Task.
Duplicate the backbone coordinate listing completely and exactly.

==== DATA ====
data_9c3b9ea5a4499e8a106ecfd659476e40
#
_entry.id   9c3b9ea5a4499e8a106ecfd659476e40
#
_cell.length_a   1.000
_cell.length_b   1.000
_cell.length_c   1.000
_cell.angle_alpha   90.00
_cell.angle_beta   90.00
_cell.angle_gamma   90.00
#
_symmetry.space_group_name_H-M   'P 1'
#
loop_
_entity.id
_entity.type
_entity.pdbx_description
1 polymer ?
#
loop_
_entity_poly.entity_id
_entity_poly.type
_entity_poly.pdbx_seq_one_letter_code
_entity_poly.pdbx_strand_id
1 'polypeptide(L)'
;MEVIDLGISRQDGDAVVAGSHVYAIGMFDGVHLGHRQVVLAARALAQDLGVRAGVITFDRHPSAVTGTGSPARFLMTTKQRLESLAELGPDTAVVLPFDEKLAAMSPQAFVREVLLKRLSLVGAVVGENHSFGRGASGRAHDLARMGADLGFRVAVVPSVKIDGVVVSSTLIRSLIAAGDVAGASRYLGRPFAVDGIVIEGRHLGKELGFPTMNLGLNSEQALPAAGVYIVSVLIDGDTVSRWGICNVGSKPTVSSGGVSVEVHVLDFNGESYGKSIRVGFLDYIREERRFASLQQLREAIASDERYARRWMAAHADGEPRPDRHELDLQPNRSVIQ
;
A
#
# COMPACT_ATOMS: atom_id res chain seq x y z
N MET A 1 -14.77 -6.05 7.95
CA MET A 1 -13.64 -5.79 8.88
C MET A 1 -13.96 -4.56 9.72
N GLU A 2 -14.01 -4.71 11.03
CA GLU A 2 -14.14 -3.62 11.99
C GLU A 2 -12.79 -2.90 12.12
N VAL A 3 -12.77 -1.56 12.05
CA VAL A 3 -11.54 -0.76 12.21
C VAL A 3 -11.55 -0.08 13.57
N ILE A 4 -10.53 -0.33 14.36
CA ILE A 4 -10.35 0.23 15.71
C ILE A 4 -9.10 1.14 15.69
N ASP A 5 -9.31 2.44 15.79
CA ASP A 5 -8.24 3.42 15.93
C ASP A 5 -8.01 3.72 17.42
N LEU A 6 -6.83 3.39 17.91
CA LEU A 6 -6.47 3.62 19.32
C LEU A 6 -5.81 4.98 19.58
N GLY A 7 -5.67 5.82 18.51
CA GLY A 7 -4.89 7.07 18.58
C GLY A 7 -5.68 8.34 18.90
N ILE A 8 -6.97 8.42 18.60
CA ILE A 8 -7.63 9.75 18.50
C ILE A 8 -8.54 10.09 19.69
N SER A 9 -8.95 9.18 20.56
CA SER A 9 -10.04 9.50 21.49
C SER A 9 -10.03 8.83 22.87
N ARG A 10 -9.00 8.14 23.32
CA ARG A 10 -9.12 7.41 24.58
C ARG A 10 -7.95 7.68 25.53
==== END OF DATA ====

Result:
data_9c3b9ea5a4499e8a106ecfd659476e40
#
_entry.id   9c3b9ea5a4499e8a106ecfd659476e40
#
_cell.length_a   1.000
_cell.length_b   1.000
_cell.length_c   1.000
_cell.angle_alpha   90.00
_cell.angle_beta   90.00
_cell.angle_gamma   90.00
#
_symmetry.space_group_name_H-M   'P 1'
#
loop_
_entity.id
_entity.type
_entity.pdbx_description
1 polymer ?
#
loop_
_entity_poly.entity_id
_entity_poly.type
_entity_poly.pdbx_seq_one_letter_code
_entity_poly.pdbx_strand_id
1 'polypeptide(L)'
;MEVIDLGISRQDGDAVVAGSHVYAIGMFDGVHLGHRQVVLAARALAQDLGVRAGVITFDRHPSAVTGTGSPARFLMTTKQRLESLAELGPDTAVVLPFDEKLAAMSPQAFVREVLLKRLSLVGAVVGENHSFGRGASGRAHDLARMGADLGFRVAVVPSVKIDGVVVSSTLIRSLIAAGDVAGASRYLGRPFAVDGIVIEGRHLGKELGFPTMNLGLNSEQALPAAGVYIVSVLIDGDTVSRWGICNVGSKPTVSSGGVSVEVHVLDFNGESYGKSIRVGFLDYIREERRFASLQQLREAIASDERYARRWMAAHADGEPRPDRHELDLQPNRSVIQ
;
A
#
# COMPACT_ATOMS: atom_id res chain seq x y z
N MET A 1 -14.77 -6.05 7.95
CA MET A 1 -13.64 -5.79 8.88
C MET A 1 -13.96 -4.56 9.72
N GLU A 2 -14.01 -4.71 11.03
CA GLU A 2 -14.14 -3.62 11.99
C GLU A 2 -12.79 -2.90 12.12
N VAL A 3 -12.77 -1.56 12.05
CA VAL A 3 -11.54 -0.76 12.21
C VAL A 3 -11.55 -0.08 13.57
N ILE A 4 -10.53 -0.33 14.36
CA ILE A 4 -10.35 0.23 15.71
C ILE A 4 -9.10 1.14 15.69
N ASP A 5 -9.31 2.44 15.79
CA ASP A 5 -8.24 3.42 15.93
C ASP A 5 -8.01 3.72 17.42
N LEU A 6 -6.83 3.39 17.91
CA LEU A 6 -6.47 3.62 19.32
C LEU A 6 -5.81 4.98 19.58
N GLY A 7 -5.67 5.82 18.51
CA GLY A 7 -4.89 7.07 18.58
C GLY A 7 -5.68 8.34 18.90
N ILE A 8 -6.97 8.42 18.60
CA ILE A 8 -7.63 9.75 18.50
C ILE A 8 -8.54 10.09 19.69
N SER A 9 -8.95 9.18 20.56
CA SER A 9 -10.04 9.50 21.49
C SER A 9 -10.03 8.83 22.87
N ARG A 10 -9.00 8.14 23.32
CA ARG A 10 -9.12 7.41 24.58
C ARG A 10 -7.95 7.68 25.53